Henry David Thoreau wrote about how we must "live in the present, launch yourself on ever wave, find eternity in each moment." How to do that quite that consistently may seem over ambitious but I imagine it's no different than good nutrition, good exercise or work habits, the pattern is predictable of impressive wave riding. But every once in a while there are those moment are where you see the seed that will launch tremendous waves. I had the opportunity, no the privilege of attending what I fully believe and hope will be just that in the world of health care. A few months back, I had previously been invited to the ground breaking of the new UT Dell Medical School. There were many cool moments about that but one of the things I was most impressed by was that the dean of the medical school said there was not going to be some ceremonial breaking ground with guys wearing suits using shovels and hard hats as is often the ritual in this type of circumstances. To each his own but somehow I was impressed by that, that he acknowledged and was prepared to think differently than putting shovels and hard hats in the hands of people who most likely ever only used them for ceremonial things.

Here, not too far down the road, actually it was slightly northwest up the road at UT's famous Main building, on August 18th, 2014, I was also invited to the launching of the Livestrong Cancer Institutes (http://www.livestrong.org/cancerinstitutes). I love Livestrong for many many reasons... the knowledge they've provided, the people they've united me with, the attitude they've helped me embraced... they're all bridges you feel safe with. They frame things differently, and not just differently but better. I've gotten to be part of their events before with the most recent one before this being a symposium back on June 12th, certainly an unforgettable day in my notebook, where they gathered people from all over to throw out ideas both from the stage and in discussion groups on patient centered care. I saw so many ideas with so much potential being discussed but potential and ideas are useless unless they are used. 

Here in my hometown of Austin, I saw two places I love joining forces and see some of those hope growing closer to reality. UT Austin is launching the first medical school that has been established in the US of A since before I was born. While the buildings and professors are set to start taking students in 2016, the concepts have been taking place for years. Within it, Livestrong is launching the cancer initiatives and pledged $50 million dollars to the Dell Medical School over 10 years taking them over the $3 billion dollar mark necessary for all this. The cancer tips Livestrong they gave me in regards to not just treatment but finances and just as importantly emotional and social things will now be part of that hospital experience with patients getting those options and advice as quickly as possible after they hear you have cancer. I know I was fortunate that a running friend connected me with them within a few days of my diagnosis... it's good to know that for future Austin patients it will be a normal part of the process not just luck that someone knows about it.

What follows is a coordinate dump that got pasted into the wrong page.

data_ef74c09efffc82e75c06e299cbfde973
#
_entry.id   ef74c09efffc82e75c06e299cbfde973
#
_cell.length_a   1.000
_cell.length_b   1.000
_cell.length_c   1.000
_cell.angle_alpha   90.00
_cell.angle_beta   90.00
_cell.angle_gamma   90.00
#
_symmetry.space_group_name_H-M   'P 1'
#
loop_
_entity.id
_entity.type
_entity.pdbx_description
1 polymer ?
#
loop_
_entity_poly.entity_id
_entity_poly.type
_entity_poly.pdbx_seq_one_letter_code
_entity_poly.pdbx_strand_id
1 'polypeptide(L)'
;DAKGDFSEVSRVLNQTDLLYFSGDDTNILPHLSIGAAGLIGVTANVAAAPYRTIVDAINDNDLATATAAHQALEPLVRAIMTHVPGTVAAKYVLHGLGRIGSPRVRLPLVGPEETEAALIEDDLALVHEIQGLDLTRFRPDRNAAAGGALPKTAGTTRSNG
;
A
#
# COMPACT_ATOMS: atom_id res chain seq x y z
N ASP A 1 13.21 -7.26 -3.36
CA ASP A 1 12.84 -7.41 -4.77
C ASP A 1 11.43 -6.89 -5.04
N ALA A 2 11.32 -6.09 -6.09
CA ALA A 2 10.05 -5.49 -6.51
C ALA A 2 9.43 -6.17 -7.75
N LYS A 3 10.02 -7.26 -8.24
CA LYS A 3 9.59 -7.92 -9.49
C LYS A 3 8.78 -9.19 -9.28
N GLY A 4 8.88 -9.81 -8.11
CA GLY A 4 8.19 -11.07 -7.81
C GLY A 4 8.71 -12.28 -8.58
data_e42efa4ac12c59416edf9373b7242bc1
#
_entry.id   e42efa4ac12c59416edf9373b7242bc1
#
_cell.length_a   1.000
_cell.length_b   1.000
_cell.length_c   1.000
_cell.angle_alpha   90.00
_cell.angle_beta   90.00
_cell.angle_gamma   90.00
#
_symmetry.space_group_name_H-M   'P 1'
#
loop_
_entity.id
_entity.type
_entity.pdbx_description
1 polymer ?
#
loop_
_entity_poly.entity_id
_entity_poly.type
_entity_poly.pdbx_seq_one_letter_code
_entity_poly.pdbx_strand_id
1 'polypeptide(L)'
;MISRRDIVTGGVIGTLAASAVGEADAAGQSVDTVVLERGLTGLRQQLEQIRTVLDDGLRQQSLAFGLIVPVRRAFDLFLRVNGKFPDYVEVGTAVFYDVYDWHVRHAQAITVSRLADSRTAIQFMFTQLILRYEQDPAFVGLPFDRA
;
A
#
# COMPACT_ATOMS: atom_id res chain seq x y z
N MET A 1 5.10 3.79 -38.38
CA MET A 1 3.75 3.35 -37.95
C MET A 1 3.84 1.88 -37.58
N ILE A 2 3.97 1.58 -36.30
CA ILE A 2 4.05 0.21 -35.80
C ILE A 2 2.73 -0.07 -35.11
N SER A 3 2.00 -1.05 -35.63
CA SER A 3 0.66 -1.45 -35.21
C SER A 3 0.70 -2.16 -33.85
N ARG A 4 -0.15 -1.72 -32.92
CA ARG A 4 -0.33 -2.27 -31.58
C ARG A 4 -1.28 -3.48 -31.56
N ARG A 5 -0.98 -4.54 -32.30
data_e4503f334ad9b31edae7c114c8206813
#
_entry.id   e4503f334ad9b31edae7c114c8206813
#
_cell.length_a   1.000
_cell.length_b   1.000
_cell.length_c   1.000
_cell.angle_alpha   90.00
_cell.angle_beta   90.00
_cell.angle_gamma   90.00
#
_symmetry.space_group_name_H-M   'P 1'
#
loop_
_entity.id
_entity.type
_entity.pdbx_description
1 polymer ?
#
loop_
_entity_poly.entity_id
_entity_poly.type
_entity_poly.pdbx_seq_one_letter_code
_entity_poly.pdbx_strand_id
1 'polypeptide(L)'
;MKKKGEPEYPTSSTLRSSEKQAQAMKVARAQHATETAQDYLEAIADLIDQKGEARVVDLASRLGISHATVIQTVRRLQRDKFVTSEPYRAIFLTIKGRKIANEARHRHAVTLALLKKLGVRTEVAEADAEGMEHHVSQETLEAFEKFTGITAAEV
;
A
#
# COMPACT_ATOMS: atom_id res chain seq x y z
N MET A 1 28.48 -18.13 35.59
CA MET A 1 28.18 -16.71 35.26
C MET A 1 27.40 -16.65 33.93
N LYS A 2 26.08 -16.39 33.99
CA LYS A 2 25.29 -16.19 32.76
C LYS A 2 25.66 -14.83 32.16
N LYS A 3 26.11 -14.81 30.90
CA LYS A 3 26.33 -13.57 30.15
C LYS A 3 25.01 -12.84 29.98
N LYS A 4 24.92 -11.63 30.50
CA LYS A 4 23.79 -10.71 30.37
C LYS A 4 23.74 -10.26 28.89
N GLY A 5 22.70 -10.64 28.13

When Kiana and I arrived at the building someone was kind enough to invite us to the front and center section of the press conference launch... (I can't say I didn't both feel unworthy and nervous of how was a 7  year old going to handle a bunch of older guys talking about many things that was above my level of comprehension much less hers. People were impressed with how well she behaved but let me just acknowledge that we were holding hands most of the time and playing a game where she had to keep track of how many times I squeezed her hand and squeeze it back that many times. It was a random amount that we got as high as up to my age, 34. I question my parenting often but if squeezing my princess hand keeps her smiling... I hope that means I'm doing something right. It was also fairly encouraging to have her ask questions about some of the things they were saying which I would answer later when we got home). There we would hear Senator Kirk Watson share about his own cancer experience, acknowledging that when he received it he got above average care and in gratefulness try to make that experience available to more and more people. I'd hear Jeff Garvey Chairman from Livestrong talk about the numbers that are impacted, the President of UT Bill Powers talk about the moment's historic authenticity of two Austin arenas that are committed locally to the University's Motto that "What starts there changes the world." The dean of the medical school Dr. Clay Johnson would talk about how they are unbound by any current rules of medical bureaucracy. There was conviction about how they intend to rewrite the playbook where they will teach their doctors that results matter more than procedures and educate them that the medical response will be more than dealing with the tumor and treat and help patients as humans who happen to have a tumor. A hero of mine, Doug Ulman, three time cancer survivor talked about the things that Livestrong has done for so many outside of the hospital experience and how Livestrong intends to and will be a part of it. If, no when this succeeds, well it will be one more methods in which example leads the way.